One in five women keep secret hoards from past relationships, says Museum of London

By Ben Miller | 12 December 2013

Secret jewellery stashes point to former relationships across the land, according to a survey of 2,000 people by the Museum of London

A photo of a woman looking at jewellery inside a museum
One in six women told the Museum of London they had an obsession with jewellery© Museum of London
Even as mementos of reneged romanticism, memories are more important than sparkle, with swathes of the population confessing to secretive hoarding as part of an extensive investigation carried out under Museum of London questioning.

Having asked 2,000 people about their collecting habits, the museum reports that a fifth of women cherish keepsakes from old flames without the knowledge of their current beau. One in six still own unrequired engagement rings.

Men, according to a commission inspired by the current Cheapside Hoard exhibition of ancient jewellery, are sentimental creatures – a quarter keep birthday cards from previous partners, with gig tickets, jumpers, underwear and dried flowers all featuring among the most cherished keepsakes on a list topped by photos.

Perhaps most tellingly, 70% of women said the cost of jewellery had no bearing on its value.

“We seem to need tangible proof that something actually happened – maybe even more so when we have lost contact with the other person involved,” says Beatrice Behlan, the Senior Curator at the museum.

“It is not surprising that jewellery appears high up on the keepsake list as it is often used to convey feelings or to mark a significant stage in a relationship.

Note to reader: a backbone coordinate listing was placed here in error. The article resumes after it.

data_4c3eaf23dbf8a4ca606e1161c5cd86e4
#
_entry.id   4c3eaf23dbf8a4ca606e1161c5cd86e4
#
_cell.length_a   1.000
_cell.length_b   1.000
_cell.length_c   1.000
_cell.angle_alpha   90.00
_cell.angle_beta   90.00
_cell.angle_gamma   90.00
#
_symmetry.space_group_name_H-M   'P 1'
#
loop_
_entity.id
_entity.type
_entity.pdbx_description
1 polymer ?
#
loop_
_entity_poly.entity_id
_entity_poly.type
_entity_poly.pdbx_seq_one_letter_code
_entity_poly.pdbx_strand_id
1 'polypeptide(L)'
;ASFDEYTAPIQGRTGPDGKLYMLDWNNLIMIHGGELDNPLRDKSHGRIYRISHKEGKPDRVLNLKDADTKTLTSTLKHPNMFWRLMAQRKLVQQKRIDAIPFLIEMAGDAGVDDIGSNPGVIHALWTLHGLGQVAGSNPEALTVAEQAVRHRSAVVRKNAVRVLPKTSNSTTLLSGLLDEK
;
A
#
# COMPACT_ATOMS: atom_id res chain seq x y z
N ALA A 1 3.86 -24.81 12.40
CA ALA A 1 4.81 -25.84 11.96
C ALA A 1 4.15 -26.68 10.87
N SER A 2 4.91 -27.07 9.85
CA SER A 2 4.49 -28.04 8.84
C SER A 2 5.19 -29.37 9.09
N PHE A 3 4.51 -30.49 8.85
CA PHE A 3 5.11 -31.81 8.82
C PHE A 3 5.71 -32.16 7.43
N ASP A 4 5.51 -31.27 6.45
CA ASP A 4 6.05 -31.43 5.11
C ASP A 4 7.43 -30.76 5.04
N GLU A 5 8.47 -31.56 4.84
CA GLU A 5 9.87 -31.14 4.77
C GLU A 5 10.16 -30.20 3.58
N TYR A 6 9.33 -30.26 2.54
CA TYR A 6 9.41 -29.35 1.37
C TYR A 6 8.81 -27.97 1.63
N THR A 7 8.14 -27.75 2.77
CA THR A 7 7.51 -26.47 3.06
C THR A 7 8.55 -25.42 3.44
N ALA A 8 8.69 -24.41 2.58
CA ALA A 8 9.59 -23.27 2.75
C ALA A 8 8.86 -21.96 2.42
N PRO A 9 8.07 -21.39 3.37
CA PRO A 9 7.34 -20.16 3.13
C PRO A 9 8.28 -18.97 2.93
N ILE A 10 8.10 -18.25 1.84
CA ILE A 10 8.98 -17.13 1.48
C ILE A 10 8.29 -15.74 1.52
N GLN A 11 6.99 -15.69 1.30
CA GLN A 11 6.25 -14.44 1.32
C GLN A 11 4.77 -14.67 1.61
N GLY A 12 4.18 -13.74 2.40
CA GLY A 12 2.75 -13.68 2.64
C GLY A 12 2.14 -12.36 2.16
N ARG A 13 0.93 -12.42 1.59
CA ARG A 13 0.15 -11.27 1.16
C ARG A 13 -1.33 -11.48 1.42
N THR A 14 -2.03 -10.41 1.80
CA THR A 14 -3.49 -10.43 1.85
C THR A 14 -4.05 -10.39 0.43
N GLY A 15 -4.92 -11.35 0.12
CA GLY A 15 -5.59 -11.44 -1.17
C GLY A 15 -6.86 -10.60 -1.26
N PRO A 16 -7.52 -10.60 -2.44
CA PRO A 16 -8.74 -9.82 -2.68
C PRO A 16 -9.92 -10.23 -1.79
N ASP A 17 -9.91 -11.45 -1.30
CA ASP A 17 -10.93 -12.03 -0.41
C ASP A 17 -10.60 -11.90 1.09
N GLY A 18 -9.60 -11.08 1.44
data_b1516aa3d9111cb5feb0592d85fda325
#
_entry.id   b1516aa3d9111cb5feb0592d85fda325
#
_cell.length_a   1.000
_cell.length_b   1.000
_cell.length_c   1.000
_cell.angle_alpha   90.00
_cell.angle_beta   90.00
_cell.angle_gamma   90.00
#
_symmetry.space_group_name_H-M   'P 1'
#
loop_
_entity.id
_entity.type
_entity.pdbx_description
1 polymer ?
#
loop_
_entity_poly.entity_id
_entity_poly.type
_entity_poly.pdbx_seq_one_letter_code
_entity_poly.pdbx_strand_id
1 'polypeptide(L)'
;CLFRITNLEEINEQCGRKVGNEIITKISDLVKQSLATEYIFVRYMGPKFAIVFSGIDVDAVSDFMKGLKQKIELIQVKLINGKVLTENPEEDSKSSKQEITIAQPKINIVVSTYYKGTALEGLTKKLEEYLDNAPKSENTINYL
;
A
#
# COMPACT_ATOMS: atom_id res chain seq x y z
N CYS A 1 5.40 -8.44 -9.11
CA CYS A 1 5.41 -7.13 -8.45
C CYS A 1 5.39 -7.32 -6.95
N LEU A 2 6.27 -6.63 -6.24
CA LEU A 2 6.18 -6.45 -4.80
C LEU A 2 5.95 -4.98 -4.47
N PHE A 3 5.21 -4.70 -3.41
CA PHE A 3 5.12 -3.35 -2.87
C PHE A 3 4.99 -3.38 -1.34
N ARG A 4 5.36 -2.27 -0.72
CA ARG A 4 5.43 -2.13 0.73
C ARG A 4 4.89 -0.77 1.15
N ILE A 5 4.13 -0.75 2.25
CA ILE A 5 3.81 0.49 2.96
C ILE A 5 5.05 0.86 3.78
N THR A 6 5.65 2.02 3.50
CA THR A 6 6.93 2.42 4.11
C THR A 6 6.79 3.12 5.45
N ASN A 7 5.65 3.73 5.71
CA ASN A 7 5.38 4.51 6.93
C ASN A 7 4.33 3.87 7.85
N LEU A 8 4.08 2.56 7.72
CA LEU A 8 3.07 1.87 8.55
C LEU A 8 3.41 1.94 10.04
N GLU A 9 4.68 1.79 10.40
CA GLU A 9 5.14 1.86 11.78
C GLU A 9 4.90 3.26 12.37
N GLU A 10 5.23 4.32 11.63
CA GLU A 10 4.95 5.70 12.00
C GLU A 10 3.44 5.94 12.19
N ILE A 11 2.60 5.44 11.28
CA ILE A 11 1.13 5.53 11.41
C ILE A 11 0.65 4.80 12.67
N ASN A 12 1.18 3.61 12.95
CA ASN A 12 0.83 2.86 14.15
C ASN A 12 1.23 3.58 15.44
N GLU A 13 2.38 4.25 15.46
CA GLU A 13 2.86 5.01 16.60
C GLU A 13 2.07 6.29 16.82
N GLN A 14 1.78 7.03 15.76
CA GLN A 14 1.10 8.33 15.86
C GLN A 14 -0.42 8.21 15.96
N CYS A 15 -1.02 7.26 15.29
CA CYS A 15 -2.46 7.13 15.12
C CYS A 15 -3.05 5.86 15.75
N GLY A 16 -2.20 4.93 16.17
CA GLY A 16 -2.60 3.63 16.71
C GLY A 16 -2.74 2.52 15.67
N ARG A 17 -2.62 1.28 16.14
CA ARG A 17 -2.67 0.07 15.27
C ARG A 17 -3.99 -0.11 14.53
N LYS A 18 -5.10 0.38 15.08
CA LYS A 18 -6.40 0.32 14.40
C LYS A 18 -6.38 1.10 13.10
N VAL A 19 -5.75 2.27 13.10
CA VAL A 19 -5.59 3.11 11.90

“Many of us will have emotional objects that remind us of people and periods in our life. Some are stashed away, others we might carry with us every day.

“Although we might not yet know all the secrets of the hoard, now known to be a jeweller’s stock-in-trade, we can certainly connect with the objects. Not just because of the craftsmanship each jewel reveals, but because we can imagine them being given as tokens of love and affection.”

Three in ten of the female respondents said they would “intently question” their partner in the event of items from a past fling surfacing. Drawers and shoeboxes proved common stash places.

“This study confirms just how much we relate emotions to objects,” reckons Behlen, who sees the Hoard as the world’s finest collection of Elizabethan and Jacobean jewellery.

“From Roman carved gemstones to medieval pewter heart badges and Elizabethan rings given as tokens of goodwill during courtship, this is an act that has been prevalent across the ages.”

The most common keepsakes kept by women:

Birthday cards
Piece of jewellery
Cuddly toys
Valentine's Day cards
CDs or playlists
Engagement ring
Tickets to gigs or concerts
Jumper or item of clothing
Programmes or mementos from venues
Cinema tickets
Underwear received as a gift
Dried flowers

More on the Cheapside Hoard:

Hidden intaglio provides vital clues in story of The Cheapside Hoard: London's Lost Jewels

Dodgy 17th century jeweller Thomas Sympson named as Cheapside Hoard fraud

"Almost unbelievable" Roman archaeology find thrills Museum of London archaeologists

What do you think? Leave a comment below.
Latest comment: >Make a comment
Why does the title of this article focus on women? It seems equally sensational that "a quarter [of men] keep birthday cards from previous partners..." And what percent of men said they would "intensely question" their partner "in the event of items from a past fling surfacing"? This article seems a little biased towards making women look kooky when both genders are engaging in the same behaviors.
>See all comments
More on the venues and organisations we've mentioned:
  • Back to top
  • | Print this article
  • | Email this article
  • | Bookmark and Share
    Back to article
    Your comment:
    DISCLAIMER: Reader comments posted at are the opinion of the comment writer, not Culture24. Culture24 reserves the right to withdraw or withhold from publication any comments that are deemed to be hearsay or potentially libellous, or make false or unsubstantiated allegations or are deemed to be spam or unrelated to the article at which they are posted.